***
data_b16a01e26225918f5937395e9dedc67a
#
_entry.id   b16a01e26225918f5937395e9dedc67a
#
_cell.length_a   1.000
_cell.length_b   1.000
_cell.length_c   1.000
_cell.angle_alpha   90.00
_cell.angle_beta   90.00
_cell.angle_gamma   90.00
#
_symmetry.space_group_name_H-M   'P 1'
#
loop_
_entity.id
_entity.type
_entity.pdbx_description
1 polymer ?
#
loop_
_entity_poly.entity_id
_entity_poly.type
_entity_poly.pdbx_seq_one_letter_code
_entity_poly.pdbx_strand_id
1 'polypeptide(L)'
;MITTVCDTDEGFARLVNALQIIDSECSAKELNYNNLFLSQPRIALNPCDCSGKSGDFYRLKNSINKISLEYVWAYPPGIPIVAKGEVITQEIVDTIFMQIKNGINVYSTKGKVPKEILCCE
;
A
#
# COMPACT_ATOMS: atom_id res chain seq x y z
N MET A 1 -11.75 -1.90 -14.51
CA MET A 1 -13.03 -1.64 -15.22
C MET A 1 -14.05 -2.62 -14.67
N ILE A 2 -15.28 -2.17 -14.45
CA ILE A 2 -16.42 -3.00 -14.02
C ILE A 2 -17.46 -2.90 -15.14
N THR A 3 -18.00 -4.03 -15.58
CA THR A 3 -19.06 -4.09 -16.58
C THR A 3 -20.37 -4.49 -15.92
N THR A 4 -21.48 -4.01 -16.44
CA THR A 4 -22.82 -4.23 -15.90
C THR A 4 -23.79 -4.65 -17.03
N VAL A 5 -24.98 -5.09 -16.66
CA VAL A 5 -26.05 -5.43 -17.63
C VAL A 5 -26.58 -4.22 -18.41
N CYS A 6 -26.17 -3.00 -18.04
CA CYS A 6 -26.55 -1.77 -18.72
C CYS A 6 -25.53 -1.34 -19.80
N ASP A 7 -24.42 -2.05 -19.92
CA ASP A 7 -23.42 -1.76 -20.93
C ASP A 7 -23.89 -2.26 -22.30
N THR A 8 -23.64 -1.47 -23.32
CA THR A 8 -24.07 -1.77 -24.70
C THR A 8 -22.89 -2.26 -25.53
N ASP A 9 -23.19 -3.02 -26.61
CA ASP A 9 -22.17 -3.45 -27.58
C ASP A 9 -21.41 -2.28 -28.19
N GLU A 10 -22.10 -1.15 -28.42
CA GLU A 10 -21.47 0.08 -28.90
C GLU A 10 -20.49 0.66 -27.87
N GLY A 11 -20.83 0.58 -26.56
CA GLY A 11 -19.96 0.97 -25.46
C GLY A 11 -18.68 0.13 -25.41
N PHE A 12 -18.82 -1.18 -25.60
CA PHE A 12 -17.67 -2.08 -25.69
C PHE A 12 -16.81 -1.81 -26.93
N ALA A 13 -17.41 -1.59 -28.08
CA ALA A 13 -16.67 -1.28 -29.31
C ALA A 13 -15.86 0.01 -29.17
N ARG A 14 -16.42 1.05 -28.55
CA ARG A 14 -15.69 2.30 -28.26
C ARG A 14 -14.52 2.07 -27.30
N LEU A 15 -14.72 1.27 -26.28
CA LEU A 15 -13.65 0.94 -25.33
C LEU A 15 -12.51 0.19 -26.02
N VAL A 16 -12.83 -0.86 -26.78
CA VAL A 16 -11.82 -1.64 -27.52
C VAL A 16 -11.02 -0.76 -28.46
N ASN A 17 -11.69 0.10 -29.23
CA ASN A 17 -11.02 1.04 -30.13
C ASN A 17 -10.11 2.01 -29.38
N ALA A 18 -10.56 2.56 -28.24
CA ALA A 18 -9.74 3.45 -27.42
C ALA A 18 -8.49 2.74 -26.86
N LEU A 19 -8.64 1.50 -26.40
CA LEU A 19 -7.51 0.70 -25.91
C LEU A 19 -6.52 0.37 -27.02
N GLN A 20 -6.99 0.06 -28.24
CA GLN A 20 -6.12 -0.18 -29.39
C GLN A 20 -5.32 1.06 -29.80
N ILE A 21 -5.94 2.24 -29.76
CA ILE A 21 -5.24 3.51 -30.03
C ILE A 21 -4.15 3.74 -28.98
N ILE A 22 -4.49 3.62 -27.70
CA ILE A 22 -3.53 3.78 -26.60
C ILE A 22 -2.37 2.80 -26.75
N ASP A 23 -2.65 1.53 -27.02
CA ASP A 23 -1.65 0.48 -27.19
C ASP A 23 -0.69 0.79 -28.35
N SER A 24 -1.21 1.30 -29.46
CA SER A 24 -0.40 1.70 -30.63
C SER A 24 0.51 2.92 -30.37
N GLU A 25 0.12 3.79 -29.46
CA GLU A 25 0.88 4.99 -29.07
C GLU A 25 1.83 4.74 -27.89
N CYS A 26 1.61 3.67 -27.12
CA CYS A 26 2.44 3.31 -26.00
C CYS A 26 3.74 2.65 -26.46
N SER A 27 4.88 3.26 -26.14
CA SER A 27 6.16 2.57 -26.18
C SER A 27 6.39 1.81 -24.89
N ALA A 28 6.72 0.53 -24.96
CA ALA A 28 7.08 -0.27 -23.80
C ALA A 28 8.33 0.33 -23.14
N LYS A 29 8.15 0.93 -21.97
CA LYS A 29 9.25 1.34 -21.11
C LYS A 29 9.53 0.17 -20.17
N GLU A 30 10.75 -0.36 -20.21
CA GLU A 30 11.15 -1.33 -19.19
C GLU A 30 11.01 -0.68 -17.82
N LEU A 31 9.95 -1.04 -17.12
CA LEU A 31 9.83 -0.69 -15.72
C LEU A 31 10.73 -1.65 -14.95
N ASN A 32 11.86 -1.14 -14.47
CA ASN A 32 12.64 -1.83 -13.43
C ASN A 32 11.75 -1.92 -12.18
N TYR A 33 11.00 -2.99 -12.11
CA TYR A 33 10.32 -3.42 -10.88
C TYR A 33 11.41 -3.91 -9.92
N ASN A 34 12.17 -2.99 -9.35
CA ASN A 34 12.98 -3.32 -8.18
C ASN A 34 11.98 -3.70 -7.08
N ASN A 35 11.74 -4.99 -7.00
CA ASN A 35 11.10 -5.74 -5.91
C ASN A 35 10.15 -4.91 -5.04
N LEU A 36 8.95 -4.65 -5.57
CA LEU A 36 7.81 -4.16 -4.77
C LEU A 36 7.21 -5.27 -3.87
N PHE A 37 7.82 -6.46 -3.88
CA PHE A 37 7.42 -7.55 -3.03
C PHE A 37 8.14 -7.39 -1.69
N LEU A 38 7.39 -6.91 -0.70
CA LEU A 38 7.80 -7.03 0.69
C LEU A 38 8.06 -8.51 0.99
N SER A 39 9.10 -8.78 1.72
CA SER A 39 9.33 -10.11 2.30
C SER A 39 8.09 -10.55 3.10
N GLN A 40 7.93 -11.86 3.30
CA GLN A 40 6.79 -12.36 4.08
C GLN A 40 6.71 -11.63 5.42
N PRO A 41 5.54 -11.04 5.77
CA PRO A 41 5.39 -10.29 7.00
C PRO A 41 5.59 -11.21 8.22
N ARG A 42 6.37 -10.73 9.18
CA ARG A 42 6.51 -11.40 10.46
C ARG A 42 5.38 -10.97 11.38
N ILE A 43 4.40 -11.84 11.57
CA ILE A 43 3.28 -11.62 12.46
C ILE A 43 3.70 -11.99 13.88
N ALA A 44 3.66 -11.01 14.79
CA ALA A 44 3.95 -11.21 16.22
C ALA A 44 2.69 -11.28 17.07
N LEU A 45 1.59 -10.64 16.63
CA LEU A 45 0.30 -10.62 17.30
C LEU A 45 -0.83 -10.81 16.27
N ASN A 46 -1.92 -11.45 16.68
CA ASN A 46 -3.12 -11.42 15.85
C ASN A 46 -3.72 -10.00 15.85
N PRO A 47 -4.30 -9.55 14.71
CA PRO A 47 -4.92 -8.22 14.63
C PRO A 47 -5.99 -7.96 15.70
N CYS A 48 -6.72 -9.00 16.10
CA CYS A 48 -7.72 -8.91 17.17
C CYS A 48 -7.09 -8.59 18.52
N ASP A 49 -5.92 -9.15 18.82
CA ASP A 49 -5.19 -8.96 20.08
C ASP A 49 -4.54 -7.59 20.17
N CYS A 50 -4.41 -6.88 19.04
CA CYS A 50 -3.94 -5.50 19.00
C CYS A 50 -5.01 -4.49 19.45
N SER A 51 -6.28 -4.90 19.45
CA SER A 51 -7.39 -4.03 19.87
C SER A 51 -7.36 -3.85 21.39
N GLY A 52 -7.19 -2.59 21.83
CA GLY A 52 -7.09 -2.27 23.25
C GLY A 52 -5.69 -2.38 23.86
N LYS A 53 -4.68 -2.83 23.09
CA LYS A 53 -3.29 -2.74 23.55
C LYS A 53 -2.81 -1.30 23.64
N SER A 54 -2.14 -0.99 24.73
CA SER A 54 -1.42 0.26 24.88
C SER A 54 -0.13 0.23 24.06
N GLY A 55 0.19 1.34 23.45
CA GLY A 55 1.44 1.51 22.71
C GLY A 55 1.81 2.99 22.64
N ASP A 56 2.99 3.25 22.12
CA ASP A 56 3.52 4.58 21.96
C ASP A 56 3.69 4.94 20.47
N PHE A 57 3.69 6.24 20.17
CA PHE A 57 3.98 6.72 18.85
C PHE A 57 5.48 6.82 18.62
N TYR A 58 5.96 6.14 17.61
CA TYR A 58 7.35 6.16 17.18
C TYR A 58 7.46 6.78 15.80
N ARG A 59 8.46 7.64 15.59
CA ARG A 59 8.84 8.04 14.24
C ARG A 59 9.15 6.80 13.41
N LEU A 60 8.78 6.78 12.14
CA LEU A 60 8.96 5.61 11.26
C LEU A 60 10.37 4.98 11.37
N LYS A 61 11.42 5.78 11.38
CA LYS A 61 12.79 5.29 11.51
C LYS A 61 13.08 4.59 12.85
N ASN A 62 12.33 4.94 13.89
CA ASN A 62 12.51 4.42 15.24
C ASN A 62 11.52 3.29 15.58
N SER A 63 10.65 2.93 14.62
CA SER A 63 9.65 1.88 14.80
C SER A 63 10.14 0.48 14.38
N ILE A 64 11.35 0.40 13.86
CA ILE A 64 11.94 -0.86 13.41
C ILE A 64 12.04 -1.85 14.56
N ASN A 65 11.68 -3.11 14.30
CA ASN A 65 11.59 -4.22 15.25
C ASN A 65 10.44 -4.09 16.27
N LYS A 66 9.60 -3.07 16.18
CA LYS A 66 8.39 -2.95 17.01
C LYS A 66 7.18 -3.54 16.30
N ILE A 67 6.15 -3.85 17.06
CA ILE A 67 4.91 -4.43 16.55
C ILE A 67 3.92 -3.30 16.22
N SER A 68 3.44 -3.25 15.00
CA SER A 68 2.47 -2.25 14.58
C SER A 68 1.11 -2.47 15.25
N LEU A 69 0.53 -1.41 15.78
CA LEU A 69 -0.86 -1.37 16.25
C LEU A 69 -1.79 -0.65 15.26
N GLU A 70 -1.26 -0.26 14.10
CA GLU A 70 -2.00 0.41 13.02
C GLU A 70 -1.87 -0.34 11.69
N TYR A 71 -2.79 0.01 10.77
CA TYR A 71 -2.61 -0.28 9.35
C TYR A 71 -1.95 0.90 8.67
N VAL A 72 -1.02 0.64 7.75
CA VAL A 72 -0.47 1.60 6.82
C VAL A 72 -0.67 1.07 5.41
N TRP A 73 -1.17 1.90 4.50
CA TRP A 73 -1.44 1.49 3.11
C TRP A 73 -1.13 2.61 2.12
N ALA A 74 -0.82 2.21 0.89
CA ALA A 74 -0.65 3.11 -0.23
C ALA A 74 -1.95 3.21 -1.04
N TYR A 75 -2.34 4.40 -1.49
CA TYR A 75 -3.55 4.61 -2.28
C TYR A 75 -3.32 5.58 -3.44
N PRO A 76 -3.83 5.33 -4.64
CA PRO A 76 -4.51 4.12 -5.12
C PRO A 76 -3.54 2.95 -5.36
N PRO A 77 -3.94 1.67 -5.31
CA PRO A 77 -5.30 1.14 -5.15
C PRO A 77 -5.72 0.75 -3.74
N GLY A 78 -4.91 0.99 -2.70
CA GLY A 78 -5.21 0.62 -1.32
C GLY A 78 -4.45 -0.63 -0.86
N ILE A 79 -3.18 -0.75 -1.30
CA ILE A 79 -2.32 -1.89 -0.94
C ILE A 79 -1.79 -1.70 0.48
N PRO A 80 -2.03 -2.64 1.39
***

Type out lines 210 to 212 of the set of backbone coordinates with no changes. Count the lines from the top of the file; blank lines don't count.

C LEU A 60 10.37 4.98 11.37
N LYS A 61 11.42 5.78 11.38
CA LYS A 61 12.79 5.29 11.51